The tags have to survive the stresses imposed by wide variation in temperatures over extended deployments in the field. To do so, the tag must be built with the right materials that will not fracture or degrade with repeated temperature cycles.
When moisture penetrates a tag, it can exacerbate the negative effects of temperature. It also accelerates the oxidation and decay of the electrical components of the tag.
The tags must not deteriorate when exposed to the chemistries likely to occur be present in the oil field and in oil processing.
Many plastics degrade with extended exposure to sunlight. The materials from which tags are made must resist this degradation.
Overall, the tags need to be intrinsically rugged and tolerant. And, because assets last a long time, they also have to endure these conditions for extended periods.
Like the tag’s construction, the mounting method of the oil field tag can enhance or detract from the tag’s survivability.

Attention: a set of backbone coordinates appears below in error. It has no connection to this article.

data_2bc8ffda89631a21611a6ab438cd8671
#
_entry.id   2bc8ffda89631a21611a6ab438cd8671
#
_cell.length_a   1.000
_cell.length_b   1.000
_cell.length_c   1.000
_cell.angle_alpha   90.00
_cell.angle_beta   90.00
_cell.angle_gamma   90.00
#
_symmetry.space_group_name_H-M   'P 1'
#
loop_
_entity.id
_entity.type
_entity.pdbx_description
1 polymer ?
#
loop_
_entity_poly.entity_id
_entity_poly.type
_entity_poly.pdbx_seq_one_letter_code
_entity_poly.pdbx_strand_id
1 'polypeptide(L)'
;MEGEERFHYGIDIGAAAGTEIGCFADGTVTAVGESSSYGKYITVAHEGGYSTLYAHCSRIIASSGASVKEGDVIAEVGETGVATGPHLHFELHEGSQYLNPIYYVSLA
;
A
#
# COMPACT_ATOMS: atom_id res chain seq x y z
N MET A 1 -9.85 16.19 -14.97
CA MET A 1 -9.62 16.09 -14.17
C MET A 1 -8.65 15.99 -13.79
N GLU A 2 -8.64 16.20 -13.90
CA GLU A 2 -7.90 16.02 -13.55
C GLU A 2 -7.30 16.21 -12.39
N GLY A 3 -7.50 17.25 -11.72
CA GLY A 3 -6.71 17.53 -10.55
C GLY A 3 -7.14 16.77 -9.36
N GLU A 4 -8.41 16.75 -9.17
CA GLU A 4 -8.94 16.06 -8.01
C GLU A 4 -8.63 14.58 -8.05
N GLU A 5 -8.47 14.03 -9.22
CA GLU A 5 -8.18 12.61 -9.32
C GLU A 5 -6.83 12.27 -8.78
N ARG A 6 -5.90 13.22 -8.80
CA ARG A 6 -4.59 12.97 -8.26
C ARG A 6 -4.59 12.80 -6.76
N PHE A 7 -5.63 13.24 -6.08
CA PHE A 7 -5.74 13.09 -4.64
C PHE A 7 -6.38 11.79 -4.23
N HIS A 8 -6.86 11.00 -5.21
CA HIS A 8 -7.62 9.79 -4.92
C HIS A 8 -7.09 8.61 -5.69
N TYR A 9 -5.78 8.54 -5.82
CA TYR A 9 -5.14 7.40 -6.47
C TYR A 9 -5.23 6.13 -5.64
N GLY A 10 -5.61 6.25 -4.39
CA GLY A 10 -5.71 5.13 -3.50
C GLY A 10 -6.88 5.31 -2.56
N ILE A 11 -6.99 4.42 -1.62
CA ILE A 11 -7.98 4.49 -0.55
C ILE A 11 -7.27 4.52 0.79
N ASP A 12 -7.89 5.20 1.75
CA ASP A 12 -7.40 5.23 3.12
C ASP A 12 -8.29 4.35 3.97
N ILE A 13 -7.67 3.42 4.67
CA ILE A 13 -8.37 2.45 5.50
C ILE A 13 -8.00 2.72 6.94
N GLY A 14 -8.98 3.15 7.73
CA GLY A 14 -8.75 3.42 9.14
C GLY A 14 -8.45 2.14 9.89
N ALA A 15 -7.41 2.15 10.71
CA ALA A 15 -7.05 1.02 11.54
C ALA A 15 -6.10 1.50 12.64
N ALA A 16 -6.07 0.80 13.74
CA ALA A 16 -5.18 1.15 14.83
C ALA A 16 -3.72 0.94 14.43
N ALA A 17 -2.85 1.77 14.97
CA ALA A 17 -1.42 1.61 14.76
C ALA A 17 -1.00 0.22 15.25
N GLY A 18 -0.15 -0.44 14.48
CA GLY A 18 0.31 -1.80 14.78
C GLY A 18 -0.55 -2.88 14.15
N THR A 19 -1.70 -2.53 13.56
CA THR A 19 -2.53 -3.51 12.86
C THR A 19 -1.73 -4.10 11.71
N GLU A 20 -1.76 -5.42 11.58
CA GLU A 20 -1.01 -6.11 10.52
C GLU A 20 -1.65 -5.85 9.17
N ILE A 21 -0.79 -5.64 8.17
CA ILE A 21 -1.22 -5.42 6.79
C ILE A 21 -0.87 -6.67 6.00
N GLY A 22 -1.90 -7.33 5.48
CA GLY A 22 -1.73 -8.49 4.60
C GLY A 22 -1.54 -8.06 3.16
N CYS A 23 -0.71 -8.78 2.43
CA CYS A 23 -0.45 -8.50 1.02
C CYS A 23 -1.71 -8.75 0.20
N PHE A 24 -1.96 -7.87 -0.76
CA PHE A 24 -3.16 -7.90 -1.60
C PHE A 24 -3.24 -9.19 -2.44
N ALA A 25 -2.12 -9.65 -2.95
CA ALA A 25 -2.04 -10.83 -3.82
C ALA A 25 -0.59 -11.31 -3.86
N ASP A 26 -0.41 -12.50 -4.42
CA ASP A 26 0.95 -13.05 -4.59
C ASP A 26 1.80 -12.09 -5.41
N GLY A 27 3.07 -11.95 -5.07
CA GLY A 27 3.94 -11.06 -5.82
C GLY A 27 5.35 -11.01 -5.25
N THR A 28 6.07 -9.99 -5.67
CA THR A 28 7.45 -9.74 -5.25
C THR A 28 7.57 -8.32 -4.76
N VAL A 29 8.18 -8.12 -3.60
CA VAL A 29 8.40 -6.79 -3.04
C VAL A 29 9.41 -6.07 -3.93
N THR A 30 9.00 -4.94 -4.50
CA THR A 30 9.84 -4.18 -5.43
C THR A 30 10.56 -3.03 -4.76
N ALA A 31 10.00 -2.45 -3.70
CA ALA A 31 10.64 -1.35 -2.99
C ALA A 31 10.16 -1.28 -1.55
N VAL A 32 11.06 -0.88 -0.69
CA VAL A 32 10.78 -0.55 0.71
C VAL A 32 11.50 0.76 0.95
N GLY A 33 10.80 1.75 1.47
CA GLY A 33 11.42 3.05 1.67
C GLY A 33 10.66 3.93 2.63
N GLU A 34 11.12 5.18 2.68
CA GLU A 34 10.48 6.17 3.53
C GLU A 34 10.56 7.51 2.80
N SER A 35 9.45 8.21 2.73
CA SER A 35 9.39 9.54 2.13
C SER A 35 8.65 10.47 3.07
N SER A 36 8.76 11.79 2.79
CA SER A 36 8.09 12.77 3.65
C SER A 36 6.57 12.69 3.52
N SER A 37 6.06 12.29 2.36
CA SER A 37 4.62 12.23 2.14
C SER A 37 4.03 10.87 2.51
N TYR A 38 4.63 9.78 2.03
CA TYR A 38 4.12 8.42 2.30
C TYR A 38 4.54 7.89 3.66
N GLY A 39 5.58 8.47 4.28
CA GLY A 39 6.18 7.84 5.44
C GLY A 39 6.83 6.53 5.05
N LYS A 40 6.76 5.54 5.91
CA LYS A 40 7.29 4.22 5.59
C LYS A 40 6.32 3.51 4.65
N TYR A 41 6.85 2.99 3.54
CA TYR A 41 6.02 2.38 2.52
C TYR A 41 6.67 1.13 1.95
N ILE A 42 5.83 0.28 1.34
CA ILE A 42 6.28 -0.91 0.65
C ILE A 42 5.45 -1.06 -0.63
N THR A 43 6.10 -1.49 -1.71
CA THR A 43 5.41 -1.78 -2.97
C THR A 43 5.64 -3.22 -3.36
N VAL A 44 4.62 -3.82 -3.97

Many ‘off the shelf’ RFID tags are mounted with a pressure sensitive adhesive. This superficial mounting scheme does not work well in the oil field. Rugged handling and extreme conditions can knock the tag from the surface.
There are a couple of more effective options.
Mount the Tag in a Protective Location
The least troubling scenario is to mount the tag somewhere it’s protected, like near a right angle. Some assets have locations that naturally protect tags, like a corner or the space under a flange. However, this is the exception. It can be challenging to find this type of mounting location.
Embed the Tag
Another way to mount an RFID tag is to embed it in the oil field asset. With this method, you’d drill a hole or mill a trench, drop in the tag and backfill with epoxy. This is great for durability and retention because it protects the tag from adverse agents and impacts.